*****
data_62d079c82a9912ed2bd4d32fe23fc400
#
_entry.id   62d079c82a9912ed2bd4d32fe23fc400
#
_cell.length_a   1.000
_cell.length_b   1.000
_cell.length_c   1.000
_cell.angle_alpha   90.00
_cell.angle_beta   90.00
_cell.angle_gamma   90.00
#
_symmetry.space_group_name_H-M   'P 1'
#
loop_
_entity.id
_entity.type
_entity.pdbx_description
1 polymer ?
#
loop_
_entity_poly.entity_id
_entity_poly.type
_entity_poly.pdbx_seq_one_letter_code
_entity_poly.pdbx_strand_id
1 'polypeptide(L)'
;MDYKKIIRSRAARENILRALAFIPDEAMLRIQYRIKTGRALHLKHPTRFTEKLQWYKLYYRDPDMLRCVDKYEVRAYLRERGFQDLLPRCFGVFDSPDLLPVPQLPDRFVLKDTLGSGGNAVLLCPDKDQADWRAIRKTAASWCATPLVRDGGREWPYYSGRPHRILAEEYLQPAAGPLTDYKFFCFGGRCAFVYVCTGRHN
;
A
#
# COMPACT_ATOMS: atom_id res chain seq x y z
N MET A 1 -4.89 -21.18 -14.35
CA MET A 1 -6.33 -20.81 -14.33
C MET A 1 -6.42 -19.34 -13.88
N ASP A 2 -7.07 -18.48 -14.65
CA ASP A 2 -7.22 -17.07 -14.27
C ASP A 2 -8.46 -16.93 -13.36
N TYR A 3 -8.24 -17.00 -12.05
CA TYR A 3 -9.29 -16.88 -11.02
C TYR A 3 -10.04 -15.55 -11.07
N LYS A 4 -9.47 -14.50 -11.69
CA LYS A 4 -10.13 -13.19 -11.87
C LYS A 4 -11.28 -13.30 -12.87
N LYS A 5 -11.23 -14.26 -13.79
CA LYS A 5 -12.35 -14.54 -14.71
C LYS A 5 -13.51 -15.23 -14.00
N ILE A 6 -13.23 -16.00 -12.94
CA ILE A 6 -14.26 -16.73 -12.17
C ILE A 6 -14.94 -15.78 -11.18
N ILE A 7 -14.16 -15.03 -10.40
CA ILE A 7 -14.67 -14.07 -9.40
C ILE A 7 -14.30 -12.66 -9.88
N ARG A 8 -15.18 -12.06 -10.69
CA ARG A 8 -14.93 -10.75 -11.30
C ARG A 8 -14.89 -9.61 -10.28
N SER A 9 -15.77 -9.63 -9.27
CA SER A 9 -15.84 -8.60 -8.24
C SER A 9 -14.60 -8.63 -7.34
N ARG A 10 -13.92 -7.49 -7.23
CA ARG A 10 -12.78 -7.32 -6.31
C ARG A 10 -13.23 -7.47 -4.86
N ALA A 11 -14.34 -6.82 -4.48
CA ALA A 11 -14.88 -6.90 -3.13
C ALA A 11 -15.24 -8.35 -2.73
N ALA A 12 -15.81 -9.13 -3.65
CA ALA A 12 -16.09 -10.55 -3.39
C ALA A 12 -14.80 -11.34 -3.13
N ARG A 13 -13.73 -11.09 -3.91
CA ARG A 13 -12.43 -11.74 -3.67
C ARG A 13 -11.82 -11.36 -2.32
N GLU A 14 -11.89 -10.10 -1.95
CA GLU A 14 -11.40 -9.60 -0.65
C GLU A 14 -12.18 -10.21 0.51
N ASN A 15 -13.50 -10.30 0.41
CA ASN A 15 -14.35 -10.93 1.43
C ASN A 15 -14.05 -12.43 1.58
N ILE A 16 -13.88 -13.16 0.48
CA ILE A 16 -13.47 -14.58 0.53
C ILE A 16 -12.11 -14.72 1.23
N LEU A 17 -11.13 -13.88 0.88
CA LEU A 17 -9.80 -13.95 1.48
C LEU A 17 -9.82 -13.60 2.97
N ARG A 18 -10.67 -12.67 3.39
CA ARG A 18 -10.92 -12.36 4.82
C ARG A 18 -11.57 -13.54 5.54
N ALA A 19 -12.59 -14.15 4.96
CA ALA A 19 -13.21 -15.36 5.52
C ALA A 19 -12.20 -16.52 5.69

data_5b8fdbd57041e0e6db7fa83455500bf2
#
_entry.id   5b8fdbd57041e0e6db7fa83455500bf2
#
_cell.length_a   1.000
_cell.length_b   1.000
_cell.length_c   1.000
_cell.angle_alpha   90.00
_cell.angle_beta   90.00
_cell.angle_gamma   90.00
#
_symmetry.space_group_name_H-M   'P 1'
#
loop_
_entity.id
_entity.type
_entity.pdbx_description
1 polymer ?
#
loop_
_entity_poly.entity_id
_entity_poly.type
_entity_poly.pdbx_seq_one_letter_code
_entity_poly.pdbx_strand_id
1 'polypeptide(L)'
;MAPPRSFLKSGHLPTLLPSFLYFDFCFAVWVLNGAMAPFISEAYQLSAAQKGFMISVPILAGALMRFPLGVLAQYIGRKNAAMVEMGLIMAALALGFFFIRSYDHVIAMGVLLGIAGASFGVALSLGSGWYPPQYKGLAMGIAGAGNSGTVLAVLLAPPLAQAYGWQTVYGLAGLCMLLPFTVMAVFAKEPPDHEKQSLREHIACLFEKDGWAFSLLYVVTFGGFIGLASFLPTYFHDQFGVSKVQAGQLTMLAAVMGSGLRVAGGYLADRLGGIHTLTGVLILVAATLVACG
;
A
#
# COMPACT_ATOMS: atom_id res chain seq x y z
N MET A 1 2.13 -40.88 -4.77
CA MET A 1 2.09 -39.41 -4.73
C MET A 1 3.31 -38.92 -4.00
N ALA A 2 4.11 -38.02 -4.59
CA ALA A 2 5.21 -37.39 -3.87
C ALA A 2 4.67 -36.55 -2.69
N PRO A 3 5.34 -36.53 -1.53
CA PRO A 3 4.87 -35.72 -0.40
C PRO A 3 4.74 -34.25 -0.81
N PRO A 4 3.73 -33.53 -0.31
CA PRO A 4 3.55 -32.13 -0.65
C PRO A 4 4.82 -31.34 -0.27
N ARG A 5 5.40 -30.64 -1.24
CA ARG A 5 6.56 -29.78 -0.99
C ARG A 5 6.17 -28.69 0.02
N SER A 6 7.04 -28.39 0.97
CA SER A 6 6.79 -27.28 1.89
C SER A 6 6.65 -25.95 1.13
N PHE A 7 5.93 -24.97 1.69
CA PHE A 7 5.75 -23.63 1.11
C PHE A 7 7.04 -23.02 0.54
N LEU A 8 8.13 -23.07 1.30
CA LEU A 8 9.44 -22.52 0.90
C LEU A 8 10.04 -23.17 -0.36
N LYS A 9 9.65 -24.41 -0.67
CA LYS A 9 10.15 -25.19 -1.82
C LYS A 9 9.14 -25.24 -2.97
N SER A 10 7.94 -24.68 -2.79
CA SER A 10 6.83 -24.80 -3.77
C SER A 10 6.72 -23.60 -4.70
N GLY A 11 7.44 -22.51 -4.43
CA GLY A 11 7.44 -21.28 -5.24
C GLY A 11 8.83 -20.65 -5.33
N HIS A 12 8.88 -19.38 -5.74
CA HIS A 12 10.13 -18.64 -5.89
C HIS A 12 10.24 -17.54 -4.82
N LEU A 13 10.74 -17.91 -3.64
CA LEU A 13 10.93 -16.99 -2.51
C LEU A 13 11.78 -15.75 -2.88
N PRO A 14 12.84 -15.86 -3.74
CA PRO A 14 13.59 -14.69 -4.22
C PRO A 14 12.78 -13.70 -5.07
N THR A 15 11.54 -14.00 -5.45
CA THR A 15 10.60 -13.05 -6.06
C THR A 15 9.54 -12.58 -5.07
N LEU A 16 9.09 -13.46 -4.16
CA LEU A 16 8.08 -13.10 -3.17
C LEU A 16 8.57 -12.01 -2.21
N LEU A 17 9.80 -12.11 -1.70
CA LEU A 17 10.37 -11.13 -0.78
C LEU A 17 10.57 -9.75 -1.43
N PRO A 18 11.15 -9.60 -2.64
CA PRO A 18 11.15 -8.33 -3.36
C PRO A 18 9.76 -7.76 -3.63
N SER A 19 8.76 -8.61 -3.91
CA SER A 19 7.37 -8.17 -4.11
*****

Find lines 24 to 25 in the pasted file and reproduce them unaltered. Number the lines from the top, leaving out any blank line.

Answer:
_entity_poly.pdbx_strand_id
1 'polypeptide(L)'